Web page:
butcher_block and DanF like this.
  11. scott.livesey

    scott.livesey

    Nov 10, 2011
    Justin Schmidt and DanF like this.
  12. DanF

    DanF KnifeMaker / Craftsman / Service Provider Knifemaker / Craftsman / Service Provider

    509
    Apr 17, 2017
    Good save, Stacy, I hate to see something like a good knife wasted, and I bet it made your wife very happy.
     
    Last edited: May 17, 2019
  13. DanF

    DanF KnifeMaker / Craftsman / Service Provider Knifemaker / Craftsman / Service Provider

    509
    Apr 17, 2017
  14. DanF

    DanF KnifeMaker / Craftsman / Service Provider Knifemaker / Craftsman / Service Provider

    509
    Apr 17, 2017
    Book arrived yesterday AFTER I had finished the knife (of course).
    The first thing that struck me was how thick the knives look. The second was the variations in the same style of knife (this had been mentioned earlier in this thread).
    I think I'll try a two layer with a single bevel next.
    Thanks to all for the book suggestion, I'll enjoy this one for years.
     
  15. John mc c

    John mc c

    293
    Aug 23, 2018
    Thanks Stacy. That's very interesting about a typical j knife 3 knife set
    I would have thought a gyuto would have been there but that combo would serve any purpose
    I'll get that book on the 3 knives
    Most of my favourite knives have been saved blades from broken bigger knives
    I have a small bunka with a big chunky bolster that I would never have put together but it's a style I will make more of.great in a pinch grip
    I'll just take out the step of it being briefly a gyuto when I redo it
     
  16. Brock Cutlery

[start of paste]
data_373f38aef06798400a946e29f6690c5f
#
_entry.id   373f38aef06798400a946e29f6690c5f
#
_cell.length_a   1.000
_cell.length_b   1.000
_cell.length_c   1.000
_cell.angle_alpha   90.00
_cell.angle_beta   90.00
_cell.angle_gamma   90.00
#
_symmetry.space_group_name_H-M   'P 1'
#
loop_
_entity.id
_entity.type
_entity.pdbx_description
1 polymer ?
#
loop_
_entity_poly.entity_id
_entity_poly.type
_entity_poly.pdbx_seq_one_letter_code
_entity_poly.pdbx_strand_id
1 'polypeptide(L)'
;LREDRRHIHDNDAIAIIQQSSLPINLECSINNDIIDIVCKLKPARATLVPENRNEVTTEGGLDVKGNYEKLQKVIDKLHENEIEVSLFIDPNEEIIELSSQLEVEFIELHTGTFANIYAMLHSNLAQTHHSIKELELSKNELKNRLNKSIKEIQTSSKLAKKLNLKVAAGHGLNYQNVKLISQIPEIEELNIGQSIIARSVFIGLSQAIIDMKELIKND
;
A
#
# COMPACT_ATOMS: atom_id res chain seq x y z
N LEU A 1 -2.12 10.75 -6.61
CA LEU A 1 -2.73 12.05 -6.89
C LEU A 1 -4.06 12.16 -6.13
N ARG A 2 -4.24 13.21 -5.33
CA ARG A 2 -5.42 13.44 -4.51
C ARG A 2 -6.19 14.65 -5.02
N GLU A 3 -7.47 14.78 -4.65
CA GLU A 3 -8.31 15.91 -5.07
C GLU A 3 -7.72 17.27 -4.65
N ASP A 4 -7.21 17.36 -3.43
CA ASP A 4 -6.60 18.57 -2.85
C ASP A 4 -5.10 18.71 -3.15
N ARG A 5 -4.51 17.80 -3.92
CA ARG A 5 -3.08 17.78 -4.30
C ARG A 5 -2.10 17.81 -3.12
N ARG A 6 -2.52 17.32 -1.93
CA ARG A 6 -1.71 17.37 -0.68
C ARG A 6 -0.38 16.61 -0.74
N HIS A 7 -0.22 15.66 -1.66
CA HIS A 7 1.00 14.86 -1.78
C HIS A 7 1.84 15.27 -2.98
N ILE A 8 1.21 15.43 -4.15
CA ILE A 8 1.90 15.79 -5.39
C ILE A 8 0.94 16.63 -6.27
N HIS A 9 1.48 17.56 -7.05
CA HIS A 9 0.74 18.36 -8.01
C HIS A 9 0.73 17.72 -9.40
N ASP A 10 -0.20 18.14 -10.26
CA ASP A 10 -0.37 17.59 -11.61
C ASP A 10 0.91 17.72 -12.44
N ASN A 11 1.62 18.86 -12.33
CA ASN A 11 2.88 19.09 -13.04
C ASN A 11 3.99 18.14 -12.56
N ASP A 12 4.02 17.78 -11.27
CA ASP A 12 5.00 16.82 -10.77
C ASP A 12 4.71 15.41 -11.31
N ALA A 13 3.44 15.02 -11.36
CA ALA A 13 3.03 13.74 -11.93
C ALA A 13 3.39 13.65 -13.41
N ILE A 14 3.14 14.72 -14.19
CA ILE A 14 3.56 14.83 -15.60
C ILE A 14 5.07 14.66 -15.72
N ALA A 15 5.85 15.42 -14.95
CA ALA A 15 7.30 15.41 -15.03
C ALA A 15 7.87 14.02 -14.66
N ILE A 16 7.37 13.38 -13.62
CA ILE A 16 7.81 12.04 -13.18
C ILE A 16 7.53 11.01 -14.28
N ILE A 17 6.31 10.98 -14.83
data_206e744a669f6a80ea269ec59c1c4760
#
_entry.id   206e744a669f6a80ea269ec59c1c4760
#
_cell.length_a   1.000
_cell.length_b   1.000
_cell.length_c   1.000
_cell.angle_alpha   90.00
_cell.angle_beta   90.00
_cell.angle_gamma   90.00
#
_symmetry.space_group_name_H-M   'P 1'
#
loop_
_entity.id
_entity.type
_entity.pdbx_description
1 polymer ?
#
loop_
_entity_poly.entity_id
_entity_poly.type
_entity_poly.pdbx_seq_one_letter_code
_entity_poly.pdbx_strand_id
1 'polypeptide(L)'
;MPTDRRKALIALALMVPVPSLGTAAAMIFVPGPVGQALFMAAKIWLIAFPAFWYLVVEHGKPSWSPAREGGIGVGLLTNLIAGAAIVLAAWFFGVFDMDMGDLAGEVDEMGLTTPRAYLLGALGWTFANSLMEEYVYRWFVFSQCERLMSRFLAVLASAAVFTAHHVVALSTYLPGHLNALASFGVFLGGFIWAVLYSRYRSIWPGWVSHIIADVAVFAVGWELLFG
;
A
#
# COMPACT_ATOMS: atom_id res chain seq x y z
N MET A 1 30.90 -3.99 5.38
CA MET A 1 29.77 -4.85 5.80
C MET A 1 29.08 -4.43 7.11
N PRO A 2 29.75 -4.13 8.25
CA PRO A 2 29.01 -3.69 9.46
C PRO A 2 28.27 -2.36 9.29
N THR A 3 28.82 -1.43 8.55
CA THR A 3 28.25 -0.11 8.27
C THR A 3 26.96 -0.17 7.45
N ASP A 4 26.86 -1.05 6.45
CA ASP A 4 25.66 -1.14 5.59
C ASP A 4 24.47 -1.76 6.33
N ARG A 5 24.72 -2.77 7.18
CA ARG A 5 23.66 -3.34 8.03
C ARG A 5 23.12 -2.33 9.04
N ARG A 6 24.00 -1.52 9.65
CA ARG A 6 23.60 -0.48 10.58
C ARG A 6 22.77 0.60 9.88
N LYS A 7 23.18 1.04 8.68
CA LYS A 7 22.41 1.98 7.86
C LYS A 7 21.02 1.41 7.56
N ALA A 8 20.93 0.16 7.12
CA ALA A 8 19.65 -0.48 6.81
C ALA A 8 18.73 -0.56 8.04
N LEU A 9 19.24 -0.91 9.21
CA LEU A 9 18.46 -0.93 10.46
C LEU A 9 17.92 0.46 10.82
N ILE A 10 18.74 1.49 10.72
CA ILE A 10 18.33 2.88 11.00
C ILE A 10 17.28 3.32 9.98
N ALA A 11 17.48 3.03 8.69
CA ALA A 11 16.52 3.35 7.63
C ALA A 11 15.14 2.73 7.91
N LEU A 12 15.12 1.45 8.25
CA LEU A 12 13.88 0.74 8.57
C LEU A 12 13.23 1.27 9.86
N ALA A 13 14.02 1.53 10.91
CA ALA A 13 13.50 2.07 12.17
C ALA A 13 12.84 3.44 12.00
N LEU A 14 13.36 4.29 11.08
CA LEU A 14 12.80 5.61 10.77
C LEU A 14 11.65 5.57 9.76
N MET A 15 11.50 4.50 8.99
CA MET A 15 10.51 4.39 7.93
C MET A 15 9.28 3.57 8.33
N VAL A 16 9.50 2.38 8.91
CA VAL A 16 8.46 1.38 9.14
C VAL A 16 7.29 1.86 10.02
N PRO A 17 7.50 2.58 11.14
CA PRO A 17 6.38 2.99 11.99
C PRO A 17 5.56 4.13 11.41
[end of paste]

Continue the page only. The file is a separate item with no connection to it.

Brock Cutlery KnifeMaker / Craftsman / Service Provider Knifemaker / Craftsman / Service Provider

    Jan 10, 2015
    It is interesting that the three primary J-knives are all single bevel Urasuke knives. Not a beginner knife at all.
    I think the Gyuto, Santoku, Nakiri, Suji, etc... stem from the big three, but are all double bevel and easier for the less initiated to use and maintain.
     
    DanF and butcher_block like this.
  17. butcher_block

    butcher_block KnifeMaker / Craftsman / Service Provider Knifemaker / Craftsman / Service Provider

    Dec 6, 2004
    learn the double bevels and dabble in the singles cause they have a tricky set of details. singles are thicker at the spine and have hollow backs along with being made for right or left hand use. i have had to explain edge angles to many when the single bevel "wave" struck the kitchen knife forums. they talked about bias of single bevels making them sharper and that is nonsense total edge angle is what makes the cut. how a single bevel "wins" the sharpness contest is the way its sharpened. much like a straight razor
     

Share This Page